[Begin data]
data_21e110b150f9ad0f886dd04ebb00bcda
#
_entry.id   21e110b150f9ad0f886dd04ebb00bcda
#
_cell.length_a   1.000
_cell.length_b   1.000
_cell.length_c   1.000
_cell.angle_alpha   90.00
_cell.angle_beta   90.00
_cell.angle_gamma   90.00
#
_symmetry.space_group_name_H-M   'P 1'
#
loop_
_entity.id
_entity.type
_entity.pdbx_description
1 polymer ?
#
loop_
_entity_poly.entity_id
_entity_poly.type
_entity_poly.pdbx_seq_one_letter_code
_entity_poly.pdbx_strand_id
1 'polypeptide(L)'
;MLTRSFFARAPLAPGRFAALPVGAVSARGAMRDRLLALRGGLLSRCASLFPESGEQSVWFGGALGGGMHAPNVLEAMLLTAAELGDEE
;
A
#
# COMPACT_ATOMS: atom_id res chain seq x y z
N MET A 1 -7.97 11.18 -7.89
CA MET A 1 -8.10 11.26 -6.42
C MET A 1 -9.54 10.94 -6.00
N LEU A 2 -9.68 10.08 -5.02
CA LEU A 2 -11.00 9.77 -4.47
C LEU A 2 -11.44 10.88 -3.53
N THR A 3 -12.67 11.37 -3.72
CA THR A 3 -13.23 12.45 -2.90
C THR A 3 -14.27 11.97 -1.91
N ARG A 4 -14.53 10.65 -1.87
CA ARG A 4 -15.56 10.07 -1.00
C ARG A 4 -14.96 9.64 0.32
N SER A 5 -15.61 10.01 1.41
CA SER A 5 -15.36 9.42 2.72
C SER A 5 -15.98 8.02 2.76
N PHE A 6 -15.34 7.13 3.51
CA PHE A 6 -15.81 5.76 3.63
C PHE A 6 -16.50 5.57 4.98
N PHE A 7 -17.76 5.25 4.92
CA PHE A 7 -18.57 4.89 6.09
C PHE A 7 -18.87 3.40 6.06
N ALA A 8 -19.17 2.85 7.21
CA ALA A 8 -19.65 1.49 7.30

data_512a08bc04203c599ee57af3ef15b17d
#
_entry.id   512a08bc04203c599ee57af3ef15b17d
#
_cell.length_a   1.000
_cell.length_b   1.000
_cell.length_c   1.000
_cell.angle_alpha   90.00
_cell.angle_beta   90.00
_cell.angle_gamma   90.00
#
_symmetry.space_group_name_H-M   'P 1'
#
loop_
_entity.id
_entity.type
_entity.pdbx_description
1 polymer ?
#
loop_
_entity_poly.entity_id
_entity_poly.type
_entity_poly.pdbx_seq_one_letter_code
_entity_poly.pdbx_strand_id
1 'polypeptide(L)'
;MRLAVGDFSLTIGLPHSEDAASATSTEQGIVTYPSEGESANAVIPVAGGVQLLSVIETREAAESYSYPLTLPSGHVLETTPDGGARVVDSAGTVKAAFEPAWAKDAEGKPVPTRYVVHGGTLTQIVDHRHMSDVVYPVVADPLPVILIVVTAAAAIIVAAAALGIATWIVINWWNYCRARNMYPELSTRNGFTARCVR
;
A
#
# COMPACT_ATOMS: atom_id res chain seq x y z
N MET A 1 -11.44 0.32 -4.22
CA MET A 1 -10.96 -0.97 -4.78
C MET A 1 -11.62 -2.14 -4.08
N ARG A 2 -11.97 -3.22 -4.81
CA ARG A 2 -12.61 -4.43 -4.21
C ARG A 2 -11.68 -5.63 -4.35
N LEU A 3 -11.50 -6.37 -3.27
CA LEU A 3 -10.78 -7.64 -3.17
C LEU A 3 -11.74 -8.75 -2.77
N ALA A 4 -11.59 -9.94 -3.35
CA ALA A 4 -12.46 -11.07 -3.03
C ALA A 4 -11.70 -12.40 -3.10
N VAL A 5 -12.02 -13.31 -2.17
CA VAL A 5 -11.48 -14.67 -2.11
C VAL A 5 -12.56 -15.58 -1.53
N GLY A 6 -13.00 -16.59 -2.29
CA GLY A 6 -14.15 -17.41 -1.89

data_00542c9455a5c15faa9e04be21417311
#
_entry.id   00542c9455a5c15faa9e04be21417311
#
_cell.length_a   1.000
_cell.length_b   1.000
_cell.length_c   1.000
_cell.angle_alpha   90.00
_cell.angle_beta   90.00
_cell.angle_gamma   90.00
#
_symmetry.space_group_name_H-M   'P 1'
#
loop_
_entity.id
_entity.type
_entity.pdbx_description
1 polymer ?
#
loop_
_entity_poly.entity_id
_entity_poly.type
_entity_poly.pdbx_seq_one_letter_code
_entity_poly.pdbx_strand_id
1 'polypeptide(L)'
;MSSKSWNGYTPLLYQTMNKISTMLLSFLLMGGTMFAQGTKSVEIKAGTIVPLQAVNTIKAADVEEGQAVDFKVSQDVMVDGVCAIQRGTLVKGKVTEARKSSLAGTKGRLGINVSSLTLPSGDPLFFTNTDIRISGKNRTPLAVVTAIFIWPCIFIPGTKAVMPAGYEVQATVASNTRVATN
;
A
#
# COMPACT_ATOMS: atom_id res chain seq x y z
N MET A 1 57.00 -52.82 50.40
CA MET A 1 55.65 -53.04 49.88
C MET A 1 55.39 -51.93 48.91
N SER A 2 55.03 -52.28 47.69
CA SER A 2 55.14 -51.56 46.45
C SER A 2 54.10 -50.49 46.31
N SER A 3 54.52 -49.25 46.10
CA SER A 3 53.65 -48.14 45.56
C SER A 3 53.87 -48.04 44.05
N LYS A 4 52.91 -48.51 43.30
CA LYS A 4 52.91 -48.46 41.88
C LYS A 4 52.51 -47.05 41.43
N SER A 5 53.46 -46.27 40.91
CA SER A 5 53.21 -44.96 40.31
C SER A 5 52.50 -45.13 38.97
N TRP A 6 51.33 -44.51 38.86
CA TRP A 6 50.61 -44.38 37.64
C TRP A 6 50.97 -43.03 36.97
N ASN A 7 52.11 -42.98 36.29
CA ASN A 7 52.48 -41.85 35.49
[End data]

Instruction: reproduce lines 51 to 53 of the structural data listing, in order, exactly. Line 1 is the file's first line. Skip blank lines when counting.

C PHE A 7 -18.87 3.40 6.06
N ALA A 8 -19.17 2.85 7.21
CA ALA A 8 -19.65 1.49 7.30